1

We have a special needs adult daughter, in a shared living arrangement with roommates, who was ALWAYS kind, sweet, and very cooperative. We'd never heard any negative commentary regarding "Sally", prior to an unknown roommate arriving on the scene. "Daisy", a higher functioning girl, from an unfortunate background, easily charmed both of us, while possessing a measured, devious character, and being very persuasive, literally taught & modeled for Sally, that it wasn't necessary to do ANYTHING staff asked, including basic hygiene and chores. Before that time, we'd never received a hint of a problem. Since then, our Sally has increasingly been a "stinker" to her staff and caregivers. What is a good noun for such a person, who "demonstrates" for an innocent the "ways of the world"?

3
  • Since you've tagged this as a single word request, you should include a sample sentence demonstrating how the word would be used. Sep 16, 2021 at 0:10
  • 1
    What connotation are you looking for? Are you looking for an insult for a special needs(?) girl?
    – Laurel
    Sep 16, 2021 at 1:37
  • Mentor? Sally's got it. Sep 16, 2021 at 3:22

3 Answers 3

1

With respect, I encourage consideration of a more nuanced appellation. The genteel assignment is “unfortunate influence.” However, simply branding the ill mannered girl will do little to aid and assist your daughter’s happy and peaceful enjoyment of life free of the burden of someone else’s boorish sport degrading her behavior.

Using the term to firmly inform upper level staff and management, or your fellow associated guardians, of the unacceptability of the current arrangements. To describe the offending interloper’s discreditable influence to those in a position of authority and responsibility to rightly require their intervention is the way in which whatever appellation you ultimately find to be appropriate will have a desirable outcome.

1

The colloquial term "bad apple" or "rotten apple" comes to mind.

3
  • 1
    Neither term explicitly conveys the idea of teaching bad behaviors to another. Sep 16, 2021 at 5:19
  • 2
    I disagree. This is derived from the phenomenon of rotting fruit, using apples as an example. "All it takes is one bad apple" and the entire apple batch is ruined. "Bad apple" implies a negative person who spreads their influence.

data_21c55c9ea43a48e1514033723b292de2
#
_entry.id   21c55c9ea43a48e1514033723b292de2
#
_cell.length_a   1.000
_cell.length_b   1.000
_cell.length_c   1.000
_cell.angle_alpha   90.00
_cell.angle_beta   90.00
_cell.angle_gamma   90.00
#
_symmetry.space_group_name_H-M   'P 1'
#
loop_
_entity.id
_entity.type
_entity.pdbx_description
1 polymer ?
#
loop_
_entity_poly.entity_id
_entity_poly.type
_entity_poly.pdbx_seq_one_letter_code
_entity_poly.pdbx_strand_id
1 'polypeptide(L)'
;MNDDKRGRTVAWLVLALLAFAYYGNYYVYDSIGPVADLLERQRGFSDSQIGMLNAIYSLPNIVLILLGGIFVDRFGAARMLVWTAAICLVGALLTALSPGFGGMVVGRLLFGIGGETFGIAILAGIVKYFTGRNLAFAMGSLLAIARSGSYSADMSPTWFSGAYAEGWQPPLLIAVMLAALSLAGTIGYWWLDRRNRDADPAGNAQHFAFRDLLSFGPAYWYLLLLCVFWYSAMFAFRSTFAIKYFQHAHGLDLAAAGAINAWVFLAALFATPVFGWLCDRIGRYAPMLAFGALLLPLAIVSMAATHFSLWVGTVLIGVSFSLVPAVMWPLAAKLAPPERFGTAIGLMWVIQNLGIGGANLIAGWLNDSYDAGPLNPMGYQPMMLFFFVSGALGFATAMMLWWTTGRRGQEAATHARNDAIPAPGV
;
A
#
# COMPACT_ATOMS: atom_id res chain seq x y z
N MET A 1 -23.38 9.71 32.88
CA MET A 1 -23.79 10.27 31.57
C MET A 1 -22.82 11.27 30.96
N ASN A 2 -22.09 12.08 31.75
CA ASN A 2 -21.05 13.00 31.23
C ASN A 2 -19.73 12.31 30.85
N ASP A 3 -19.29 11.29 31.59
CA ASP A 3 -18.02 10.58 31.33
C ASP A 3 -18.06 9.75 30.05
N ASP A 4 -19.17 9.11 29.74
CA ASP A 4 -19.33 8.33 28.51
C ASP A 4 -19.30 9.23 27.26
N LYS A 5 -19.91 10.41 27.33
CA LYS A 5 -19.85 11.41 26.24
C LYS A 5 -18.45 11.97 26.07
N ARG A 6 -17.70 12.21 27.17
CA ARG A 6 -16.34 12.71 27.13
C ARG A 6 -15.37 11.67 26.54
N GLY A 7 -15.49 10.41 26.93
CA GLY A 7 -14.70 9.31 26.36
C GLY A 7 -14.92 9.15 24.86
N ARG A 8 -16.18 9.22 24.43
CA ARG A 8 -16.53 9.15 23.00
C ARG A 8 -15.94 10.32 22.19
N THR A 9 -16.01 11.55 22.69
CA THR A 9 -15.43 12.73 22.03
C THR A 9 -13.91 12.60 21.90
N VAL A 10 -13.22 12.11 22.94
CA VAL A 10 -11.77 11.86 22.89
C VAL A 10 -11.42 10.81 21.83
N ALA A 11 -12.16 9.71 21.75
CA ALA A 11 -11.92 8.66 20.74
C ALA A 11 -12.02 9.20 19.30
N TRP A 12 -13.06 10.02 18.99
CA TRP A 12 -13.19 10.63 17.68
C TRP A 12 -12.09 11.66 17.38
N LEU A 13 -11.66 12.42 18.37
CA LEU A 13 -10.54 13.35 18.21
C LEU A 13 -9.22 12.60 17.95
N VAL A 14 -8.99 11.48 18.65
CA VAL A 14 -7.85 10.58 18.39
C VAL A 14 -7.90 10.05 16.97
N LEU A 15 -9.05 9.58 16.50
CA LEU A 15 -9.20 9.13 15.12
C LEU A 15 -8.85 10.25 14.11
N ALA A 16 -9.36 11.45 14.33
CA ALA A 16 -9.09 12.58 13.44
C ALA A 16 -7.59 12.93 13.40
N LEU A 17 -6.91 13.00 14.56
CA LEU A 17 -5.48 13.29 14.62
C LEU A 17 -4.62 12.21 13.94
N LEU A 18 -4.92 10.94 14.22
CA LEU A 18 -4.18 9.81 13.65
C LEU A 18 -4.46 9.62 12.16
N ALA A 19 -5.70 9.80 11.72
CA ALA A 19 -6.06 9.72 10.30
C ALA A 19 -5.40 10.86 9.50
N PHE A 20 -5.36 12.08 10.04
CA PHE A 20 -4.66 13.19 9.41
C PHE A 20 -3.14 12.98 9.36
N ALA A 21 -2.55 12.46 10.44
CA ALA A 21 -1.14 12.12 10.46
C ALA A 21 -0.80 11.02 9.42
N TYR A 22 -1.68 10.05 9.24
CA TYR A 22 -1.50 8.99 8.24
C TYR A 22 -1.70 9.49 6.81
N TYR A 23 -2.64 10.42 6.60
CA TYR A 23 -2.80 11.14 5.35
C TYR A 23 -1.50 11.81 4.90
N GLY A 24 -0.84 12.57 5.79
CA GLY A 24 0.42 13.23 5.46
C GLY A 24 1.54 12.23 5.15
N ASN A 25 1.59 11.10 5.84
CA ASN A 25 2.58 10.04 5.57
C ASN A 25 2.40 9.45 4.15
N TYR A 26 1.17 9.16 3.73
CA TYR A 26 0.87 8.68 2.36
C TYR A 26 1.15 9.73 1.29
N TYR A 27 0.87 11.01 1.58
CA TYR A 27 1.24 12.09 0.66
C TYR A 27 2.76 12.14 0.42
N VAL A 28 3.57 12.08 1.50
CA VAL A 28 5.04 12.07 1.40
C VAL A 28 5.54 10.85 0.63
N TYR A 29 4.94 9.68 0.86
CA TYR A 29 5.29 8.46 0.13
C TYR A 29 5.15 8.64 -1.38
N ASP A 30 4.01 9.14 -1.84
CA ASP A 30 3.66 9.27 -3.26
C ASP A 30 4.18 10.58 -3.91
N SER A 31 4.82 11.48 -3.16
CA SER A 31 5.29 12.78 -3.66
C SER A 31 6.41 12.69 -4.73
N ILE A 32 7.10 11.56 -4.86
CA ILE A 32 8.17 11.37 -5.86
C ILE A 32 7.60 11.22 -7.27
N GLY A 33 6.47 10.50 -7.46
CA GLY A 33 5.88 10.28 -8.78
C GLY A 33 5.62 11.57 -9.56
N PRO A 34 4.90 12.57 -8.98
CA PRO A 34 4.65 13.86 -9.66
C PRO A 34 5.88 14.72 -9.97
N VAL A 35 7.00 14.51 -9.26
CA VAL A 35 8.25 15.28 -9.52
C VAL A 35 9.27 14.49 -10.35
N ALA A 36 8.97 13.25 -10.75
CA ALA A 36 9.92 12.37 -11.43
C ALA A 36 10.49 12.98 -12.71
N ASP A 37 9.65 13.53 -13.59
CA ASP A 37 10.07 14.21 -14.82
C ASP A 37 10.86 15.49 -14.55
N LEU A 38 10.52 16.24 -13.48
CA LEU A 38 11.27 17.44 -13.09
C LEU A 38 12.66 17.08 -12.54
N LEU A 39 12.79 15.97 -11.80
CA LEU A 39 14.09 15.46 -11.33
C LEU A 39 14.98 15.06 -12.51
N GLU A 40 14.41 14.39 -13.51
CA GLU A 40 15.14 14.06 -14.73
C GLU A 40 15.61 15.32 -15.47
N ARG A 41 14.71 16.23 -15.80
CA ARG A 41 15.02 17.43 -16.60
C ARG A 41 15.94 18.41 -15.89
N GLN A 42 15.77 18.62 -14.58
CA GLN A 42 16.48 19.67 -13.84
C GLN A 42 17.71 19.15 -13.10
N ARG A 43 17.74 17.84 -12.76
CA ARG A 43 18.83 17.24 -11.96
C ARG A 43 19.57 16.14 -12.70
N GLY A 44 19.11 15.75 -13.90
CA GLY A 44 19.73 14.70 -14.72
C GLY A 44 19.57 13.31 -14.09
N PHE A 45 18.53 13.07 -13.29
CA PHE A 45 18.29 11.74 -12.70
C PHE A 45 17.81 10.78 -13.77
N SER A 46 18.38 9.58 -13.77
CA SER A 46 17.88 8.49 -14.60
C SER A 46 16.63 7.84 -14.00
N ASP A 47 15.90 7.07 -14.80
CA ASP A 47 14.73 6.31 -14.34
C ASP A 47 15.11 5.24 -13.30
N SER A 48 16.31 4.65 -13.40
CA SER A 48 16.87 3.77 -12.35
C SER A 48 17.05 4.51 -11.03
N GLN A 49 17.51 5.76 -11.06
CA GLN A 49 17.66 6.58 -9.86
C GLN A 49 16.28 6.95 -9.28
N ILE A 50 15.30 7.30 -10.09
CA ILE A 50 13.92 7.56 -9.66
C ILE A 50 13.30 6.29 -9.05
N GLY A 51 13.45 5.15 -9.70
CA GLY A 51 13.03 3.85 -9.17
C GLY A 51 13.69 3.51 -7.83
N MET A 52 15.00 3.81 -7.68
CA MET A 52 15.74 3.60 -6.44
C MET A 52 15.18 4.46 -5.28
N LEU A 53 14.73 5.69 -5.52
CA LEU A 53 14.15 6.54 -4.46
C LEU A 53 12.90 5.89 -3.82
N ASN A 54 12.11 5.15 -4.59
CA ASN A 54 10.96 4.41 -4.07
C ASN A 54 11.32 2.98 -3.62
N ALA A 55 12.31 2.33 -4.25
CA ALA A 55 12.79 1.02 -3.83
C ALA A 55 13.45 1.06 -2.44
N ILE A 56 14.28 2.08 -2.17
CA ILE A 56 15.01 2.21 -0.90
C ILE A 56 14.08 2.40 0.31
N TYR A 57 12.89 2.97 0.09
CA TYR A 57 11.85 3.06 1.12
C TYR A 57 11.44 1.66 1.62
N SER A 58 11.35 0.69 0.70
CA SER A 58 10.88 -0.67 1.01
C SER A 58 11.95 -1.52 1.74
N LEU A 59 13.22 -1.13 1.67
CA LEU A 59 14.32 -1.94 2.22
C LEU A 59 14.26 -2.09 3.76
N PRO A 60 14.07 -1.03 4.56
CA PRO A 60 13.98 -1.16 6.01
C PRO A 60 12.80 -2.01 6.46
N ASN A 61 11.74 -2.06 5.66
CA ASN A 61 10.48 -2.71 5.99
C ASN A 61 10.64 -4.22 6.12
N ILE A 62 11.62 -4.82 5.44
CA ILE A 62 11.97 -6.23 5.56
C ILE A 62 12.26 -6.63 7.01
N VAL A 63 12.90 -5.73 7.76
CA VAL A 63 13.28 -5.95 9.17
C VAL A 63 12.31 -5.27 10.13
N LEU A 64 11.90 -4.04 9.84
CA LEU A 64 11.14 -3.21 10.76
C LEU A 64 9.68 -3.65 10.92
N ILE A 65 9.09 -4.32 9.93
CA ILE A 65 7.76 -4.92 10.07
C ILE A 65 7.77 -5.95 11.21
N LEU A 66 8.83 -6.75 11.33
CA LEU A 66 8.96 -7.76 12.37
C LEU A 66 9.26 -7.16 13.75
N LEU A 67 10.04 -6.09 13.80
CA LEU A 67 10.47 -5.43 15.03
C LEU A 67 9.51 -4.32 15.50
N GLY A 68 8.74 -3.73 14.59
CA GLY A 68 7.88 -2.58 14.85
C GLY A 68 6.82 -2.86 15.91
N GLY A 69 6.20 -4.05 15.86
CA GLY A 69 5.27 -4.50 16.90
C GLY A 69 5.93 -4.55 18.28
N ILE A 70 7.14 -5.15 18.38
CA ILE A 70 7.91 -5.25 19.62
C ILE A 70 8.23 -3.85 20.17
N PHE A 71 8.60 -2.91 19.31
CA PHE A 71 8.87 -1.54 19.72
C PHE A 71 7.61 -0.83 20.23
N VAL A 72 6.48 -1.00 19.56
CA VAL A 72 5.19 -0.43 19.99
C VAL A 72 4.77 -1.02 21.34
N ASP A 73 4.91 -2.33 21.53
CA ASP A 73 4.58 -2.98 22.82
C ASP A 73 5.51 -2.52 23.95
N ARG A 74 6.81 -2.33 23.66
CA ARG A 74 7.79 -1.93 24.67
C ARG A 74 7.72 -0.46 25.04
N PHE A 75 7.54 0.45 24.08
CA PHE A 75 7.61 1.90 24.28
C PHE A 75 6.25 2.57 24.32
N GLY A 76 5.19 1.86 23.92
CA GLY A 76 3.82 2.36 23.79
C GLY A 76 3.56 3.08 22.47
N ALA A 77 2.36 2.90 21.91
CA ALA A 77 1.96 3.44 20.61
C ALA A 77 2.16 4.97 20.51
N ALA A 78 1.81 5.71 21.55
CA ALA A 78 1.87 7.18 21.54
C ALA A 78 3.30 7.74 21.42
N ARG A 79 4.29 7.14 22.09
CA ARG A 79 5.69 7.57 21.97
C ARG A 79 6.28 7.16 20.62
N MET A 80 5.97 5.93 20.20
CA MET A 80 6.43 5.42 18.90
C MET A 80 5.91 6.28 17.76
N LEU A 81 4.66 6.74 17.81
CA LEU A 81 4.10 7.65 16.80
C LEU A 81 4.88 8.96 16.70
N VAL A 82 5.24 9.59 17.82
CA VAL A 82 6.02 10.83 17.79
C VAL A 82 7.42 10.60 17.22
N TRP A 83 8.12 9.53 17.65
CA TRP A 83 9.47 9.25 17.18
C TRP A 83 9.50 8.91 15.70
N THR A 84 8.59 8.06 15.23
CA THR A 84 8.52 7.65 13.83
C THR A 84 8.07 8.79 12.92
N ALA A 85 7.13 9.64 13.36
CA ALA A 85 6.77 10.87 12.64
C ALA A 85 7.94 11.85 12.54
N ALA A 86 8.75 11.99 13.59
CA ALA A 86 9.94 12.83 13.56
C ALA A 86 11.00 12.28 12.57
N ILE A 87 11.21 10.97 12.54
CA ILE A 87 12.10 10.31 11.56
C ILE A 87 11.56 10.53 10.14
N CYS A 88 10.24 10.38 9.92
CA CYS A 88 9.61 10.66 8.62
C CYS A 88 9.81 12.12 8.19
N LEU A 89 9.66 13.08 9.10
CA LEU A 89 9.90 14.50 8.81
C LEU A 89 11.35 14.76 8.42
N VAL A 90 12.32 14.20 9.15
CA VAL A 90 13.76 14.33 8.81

– Wiser2k1
    Sep 16, 2021 at 5:26
  • @KillingTime You may be confusing this with "bad seed".
    – Barmar
    Sep 16, 2021 at 6:26
0

corrupter / corruptor (n.)

One who or that which corrupts: in various senses. OED

corrupt (v.)

To change from good to bad in morals, manners, or actions m-w


He was a corrupter of virtue, an habitual drunkard and gamester, a notorious blasphemer and freethinker, a fitting companion for my Lord March, finally, and the company into whose society he had fallen. William Makespeace Thackeray; The Virginians

Xenophon specifies that Mausolus, not happy about abandoning his camp, gave Agesilaus a large sum or money with no apparent compensation. The Spartan was thus described as a corruptor who not only did not give gifts, but received them. Vincent Azoulay; Xenophon and the Graces of Power

Other rulers had set an equally bad example at the beginning of the century. In July, 1706, Duke Louis of Wurtemberg married, as an additional wife, his courtesan, Gravenitz, the “corrupter of the country,” as she is still called in Wurtemberg. August Bebel; Woman and Socialism

Your Answer

By clicking “Post Your Answer”, you agree to our terms of service and acknowledge you have read our privacy policy.

Not the answer you're looking for? Browse other questions tagged or ask your own question.